He was convicted of failing to prevent his militia from committing crimes.

    His appointment comes as the Congolese army battles the Rwandan-backed M23 rebels in the east of the country.

    Mr Tshisekedi also appointed his former chief of staff, Vital Kamerhe, as minister of economy. Mr Kamerhe was convicted of embezzlement but freed on appeal last year.

    The changes comes as the country is due to go to the polls in December in which Mr Tshisekedi is expected to run for re-election.

  4. Odinga demands release of Kenya MPs detained over protest

    A riot police officer fires tear gas to disperse supporters of Kenya's opposition leader Raila Odinga
    Image caption: Police fired teargas on Monday to disperse protesters

    Four Kenyan MPs have been charged with unlawful assembly after taking part in anti-government protests on Monday, the Reuters news agency says quoting their lawyer.

    During the demonstrations police tear-gassed opposition leader Raila Odinga's convoy in the capital, Nairobi.

    Running battles took place on the main Kenyatta Avenue between police and demonstrators, some of whom threw stones at the security officers.

    The protests also spread to other cities, with a university student reportedly shot dead in Kisumu.

    Speaking on Thursday, Mr Odinga condemned what he described as “illegal arrests” – two of those held were leading members of the opposition in parliament. In all more than 200 people were detained.

    Mr Odinga said “these patriotic Kenyans… have done nothing wrong. We demand that the charges be dropped unconditionally with immediate effect.”

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  5. Video content

    Video caption: 'The biggest problem is stability' - Gelson Fernandes on issues facing African FA's.

    'The biggest problem is stability' - Gelson Fernandes, Fifa's director of member associations Africa, on the issues facing African football federations.

  6. Video content

    Video caption: Somalia’s all-women media team breaking the stereotypes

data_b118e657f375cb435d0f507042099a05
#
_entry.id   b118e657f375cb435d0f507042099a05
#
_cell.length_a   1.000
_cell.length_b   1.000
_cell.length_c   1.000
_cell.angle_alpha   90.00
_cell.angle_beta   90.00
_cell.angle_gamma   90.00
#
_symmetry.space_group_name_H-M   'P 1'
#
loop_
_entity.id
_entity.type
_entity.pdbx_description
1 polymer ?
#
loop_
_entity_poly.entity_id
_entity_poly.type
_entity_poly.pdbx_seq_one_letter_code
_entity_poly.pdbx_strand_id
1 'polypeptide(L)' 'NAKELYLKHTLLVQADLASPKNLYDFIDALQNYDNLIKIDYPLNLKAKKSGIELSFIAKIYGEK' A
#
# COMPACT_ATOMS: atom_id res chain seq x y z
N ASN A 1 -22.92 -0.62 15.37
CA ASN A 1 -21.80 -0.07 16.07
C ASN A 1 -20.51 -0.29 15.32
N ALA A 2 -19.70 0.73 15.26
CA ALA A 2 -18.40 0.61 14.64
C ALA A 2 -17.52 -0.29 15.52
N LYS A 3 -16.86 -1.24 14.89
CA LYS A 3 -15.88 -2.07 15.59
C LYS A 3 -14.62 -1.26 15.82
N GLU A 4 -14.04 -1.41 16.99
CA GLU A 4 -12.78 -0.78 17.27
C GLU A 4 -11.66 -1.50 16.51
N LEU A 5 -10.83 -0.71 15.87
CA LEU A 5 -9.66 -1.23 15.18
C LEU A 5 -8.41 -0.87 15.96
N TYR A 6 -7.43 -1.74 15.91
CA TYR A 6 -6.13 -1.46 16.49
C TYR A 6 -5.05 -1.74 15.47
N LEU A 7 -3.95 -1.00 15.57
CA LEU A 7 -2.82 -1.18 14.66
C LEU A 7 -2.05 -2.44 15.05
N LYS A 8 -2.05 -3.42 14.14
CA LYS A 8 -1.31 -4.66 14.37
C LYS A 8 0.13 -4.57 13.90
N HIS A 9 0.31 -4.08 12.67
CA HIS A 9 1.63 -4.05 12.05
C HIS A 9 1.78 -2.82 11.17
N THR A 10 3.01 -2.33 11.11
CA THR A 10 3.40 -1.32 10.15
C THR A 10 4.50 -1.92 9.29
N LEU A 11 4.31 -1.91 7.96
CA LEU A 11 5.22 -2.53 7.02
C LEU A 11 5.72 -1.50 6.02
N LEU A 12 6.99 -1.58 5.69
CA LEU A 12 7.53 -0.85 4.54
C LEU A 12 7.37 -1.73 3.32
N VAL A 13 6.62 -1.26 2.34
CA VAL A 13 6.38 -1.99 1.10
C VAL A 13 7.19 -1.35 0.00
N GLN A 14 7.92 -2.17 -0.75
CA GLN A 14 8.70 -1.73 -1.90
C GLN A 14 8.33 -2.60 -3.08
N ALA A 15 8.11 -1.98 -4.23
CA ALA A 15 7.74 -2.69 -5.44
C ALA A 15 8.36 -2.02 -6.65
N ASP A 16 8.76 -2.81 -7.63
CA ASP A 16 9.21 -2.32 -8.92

Meet Somalia's all-female media team which fights and highlights the stereotypes female journalists are facing.

  7. Burkinabe militants kill 14 in attack in north

    BBC World Service

    Map of Burkina Faso

    Security sources in Burkina Faso say jihadist insurgents have killed 14 people, including four soldiers, near the northern city of Kaya.

    The attack coincided with a visit by interim leader Captain Ibrahim Traoré.

    It targeted a unit of soldiers and defence volunteers tasked with protecting repairs to water supply facilities in the town of Zorkoum.

    The withdrawal of French forces from Burkina Faso and Mali, and their replacement by mercenaries from Russia's Wagner Group, has done little to turn the tide of jihadi violence.

    Read more: Have Wagner mercenaries helped Mali's fight against jihadists?

  8. What freedom feels like after two years' captivity

    BBC Focus on Africa radio

    French hostage journalist Olivier Dubois, who was held hostage in Mali for nearly two years, arrives at the Villacoublay airport, in Velizy-Villacoublay, near Paris, France, March 21
    Image caption: Olivier Dubois returned to France on Tuesday

    A French journalist who was held captive in northern Mali for nearly two years has told the BBC that he is "slowly but surely" getting used to the idea that he is now free.

    Olivier Dubois was abducted in 2021 in the city of Gao by the Support Group for Islam and Muslims (GSIM) - the main jihadist alliance in the Sahel region.

    He was released on Tuesday, along with an American captive, and flew back to France.

    In an interview with Focus on Africa radio, Dubois said that he imagined that something may have been given in exchange for his freedom - either money or jihadi prisoners - but he was not aware of the specifics of the deal.

    One of the topics of conversation among Dubois' captors was how much he was worth, he said. Some estimated 5m euros ($5.4m;£4.4m) and others reckoned double that.